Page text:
"Weak and bullied," was how Sky Sports pundit Jamie Carragher described Arsenal's defending when Brentford scored its second goal in the newly promoted team's 2-0 victory.
"This is pathetic," tweeted Arsenal fan Piers Morgan. "We're being bullied off the park by a team of players who've never performed in the Premier League.
"Even by Arteta standards, a new low," added Morgan referring to the Arsenal manager Mikel Arteta. "I can't do this for the next nine months."
Carragher's comment and Morgan's tweet might be brushed off by Arsenal's hierarchy as a passing media storm, but the fact that Rwandan President Paul Kagame was moved to tweet three times after the Gunners' defeat is arguably more embarrassing.
Not least because Arsenal's jersey had 'Visit Rwanda' emblazoned on the sleeves.
The Visit Rwanda website says Arsenal is the organization's sleeve sponsor, while French club Paris Saint-Germain is described as a "premium partner."
The partnership also allows the East African country to "gain global exposure through branding on matchday LED boards at the Emirates Stadium [Arsenal's home ground], all the interview backdrops and a broad range of other marketing rights," according to the website.
"Brentford deserved to win and they did," tweeted Kagame, who in the past has described himself as a "committed fan" of his "beloved club Arsenal."
"The game itself aside Arsenal and the fans don't deserve to kind of get used to this," continued Kagame, who went on to criticize Arsenal's transfer strategy.
"It's been a struggle of about decade(s) -- ups&downs -- more downs until this point. Can't we have a plan that really works?? One part to look at is how we deal in the market -- players we buy to execute the plan. The touch&go mentality does not bring change.
Under former manager Arsene Wenger, Arsenal won the Premier League title in 1998, 2002, and 2004 and clinched seven FA Cups. Arsenal won the league and FA Cup Double in 1998 and 2002.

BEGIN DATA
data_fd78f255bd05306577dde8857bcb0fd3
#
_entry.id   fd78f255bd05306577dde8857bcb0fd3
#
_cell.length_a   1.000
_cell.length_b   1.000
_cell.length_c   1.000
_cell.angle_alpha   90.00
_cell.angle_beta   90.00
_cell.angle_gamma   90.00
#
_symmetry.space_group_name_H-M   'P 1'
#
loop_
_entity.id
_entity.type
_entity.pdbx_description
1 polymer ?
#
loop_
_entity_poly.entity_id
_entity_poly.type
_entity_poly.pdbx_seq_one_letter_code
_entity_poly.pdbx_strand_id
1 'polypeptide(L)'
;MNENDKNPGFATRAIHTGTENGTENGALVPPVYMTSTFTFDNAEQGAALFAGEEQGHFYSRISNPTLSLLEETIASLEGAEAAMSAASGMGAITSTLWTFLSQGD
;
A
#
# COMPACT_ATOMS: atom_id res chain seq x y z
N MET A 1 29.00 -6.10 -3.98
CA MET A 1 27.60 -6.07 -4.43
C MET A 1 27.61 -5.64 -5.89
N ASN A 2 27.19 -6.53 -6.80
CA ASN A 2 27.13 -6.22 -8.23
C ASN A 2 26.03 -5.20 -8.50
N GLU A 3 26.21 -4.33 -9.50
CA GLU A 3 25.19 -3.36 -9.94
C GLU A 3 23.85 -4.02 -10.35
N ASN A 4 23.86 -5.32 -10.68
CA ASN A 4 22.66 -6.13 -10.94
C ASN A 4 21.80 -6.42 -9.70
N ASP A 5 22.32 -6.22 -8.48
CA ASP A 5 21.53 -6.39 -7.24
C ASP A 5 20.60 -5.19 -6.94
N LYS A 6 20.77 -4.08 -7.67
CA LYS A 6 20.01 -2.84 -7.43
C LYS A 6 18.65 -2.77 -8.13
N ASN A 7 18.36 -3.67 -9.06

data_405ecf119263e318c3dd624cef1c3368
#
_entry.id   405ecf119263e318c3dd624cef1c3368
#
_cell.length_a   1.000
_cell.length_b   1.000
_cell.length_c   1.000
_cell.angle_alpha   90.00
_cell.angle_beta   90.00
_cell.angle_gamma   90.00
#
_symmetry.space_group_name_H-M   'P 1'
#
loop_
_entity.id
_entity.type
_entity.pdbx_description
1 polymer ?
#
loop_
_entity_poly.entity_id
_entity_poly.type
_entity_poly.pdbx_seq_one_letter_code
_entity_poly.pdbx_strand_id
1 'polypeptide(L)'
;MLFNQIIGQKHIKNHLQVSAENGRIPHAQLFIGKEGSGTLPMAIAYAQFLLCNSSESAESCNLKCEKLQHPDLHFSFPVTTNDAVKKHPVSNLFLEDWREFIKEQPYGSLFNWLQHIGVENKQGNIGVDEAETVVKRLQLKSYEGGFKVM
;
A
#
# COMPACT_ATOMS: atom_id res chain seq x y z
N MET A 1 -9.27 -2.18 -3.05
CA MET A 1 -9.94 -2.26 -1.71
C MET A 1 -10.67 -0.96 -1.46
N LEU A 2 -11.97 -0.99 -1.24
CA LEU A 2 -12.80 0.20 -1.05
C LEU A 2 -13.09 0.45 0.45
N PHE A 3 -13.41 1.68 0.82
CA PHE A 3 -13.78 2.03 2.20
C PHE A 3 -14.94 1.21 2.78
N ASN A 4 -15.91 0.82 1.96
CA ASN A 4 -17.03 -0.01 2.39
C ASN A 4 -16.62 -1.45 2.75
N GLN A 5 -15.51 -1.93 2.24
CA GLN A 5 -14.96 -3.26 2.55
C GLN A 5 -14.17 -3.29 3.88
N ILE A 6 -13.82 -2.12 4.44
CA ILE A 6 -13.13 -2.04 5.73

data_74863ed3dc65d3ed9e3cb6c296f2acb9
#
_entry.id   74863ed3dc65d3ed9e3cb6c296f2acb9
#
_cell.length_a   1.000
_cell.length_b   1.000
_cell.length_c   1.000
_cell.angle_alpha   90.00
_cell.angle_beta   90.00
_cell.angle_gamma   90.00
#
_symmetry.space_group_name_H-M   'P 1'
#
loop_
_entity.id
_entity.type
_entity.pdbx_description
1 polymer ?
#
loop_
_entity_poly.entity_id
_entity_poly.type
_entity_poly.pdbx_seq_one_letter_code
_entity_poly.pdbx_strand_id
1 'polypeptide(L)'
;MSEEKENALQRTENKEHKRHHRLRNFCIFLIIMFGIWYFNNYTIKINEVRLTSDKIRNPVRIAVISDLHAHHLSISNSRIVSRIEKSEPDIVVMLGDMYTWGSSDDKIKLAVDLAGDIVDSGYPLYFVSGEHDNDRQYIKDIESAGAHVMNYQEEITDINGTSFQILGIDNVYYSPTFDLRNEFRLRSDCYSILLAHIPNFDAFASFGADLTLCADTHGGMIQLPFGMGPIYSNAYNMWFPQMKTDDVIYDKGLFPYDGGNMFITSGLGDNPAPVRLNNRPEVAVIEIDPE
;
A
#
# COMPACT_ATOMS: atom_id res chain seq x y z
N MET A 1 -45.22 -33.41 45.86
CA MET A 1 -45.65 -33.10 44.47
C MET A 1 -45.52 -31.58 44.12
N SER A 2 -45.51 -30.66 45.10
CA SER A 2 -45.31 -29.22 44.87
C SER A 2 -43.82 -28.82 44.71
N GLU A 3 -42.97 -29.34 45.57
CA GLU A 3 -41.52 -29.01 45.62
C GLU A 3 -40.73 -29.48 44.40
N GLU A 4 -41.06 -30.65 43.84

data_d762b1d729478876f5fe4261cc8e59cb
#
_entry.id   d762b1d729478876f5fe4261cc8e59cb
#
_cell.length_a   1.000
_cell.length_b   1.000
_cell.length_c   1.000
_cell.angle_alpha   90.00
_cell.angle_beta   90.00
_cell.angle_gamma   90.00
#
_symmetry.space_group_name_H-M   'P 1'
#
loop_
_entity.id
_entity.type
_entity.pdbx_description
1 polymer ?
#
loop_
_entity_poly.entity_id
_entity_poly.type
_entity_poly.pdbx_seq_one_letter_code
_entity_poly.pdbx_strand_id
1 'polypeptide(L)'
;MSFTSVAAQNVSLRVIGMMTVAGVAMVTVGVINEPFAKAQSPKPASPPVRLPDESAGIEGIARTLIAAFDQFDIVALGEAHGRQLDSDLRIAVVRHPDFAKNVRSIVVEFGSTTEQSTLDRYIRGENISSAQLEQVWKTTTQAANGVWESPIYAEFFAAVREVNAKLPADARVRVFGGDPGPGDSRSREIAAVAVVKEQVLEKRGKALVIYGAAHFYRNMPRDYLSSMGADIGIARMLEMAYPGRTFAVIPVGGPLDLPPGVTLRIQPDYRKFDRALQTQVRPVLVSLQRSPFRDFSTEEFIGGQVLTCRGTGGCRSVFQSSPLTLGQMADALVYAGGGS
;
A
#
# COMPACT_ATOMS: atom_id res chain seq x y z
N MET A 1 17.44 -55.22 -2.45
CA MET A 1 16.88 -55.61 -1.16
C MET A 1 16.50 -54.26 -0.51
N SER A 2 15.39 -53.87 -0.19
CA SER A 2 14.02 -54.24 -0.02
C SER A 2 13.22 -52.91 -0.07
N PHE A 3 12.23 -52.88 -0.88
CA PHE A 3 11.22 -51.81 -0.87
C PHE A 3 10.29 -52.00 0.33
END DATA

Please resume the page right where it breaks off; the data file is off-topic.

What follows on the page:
Wenger was Arsenal's manager for 22 years before he stepped down in 2018. He was succeeded by Unai Emery and Arteta, but the club's drift has continued.
Arsenal announced a three-year tourism partnership with the East African country in May 2018.
"The media has been speculating around £30 million but what I can tell you it's not £30 million ($41.5 million), it's less than that," CEO of the Rwanda Development Board, Clare Akamanzi, told CNN at the time.
"Thirty-five million people (will be) viewing their (Arsenal's) shirts every single day," Akamanzi said.
When the sponsorship deal was announced, critics said the money should have been spent alleviating the chronic poverty in the country.
"I think when millions of Rwandans are living on less than a pound a day ($1.28), that's fairly obscene," UK Conservative MP Andrew Bridgen told CNN at the time.
"The public have a right to know how our aid budget is being spent, and the people of Rwanda have a right to know how their president is spending their money."
Arsenal did not respond to CNN's request for comment -- by phone and email -- on when and whether the sponsorship deal had been renewed and Kagame's criticism of the club's transfer policy.
However, the East African website reported the deal had been extended until 2023.
Visit Rwanda didn't respond to CNN's request for comment about the partnership deal.
'Blame the owners'
This isn't the first time Kagame has tweeted about Arsenal.
When Wenger stepped down as manager three years ago, Kagame said "this should not have been the kind of ending of an era.
"The coach is leaving and club trophy-less it was long coming! I am still a committed fan going forward. Blame the owners."
The relationship between Arsenal and Rwanda has also raised eyebrows given allegations of systemic human rights abuses in the East African country
"Football has spent the past decade being bought and sold by sovereign states, used to puff, gloss and scour international reputations. What's another friendly despot? wrote the Guardian's chief sports writer Barney Ronay, who pointed to Human Rights Watch assessment of Rwanda.
"The ruling Rwandan Patriotic Front (RPF) continues to target those perceived as a threat to the government," according to Human Rights Watch. "Several high-profile critics have been arrested or threatened and authorities regularly fail to conduct credible investigations into cases of enforced disappearances and suspicious deaths of government opponents."
The Rwandan government hasn't responded to CNN's request for comment in recent reporting regarding attacks against its critics.
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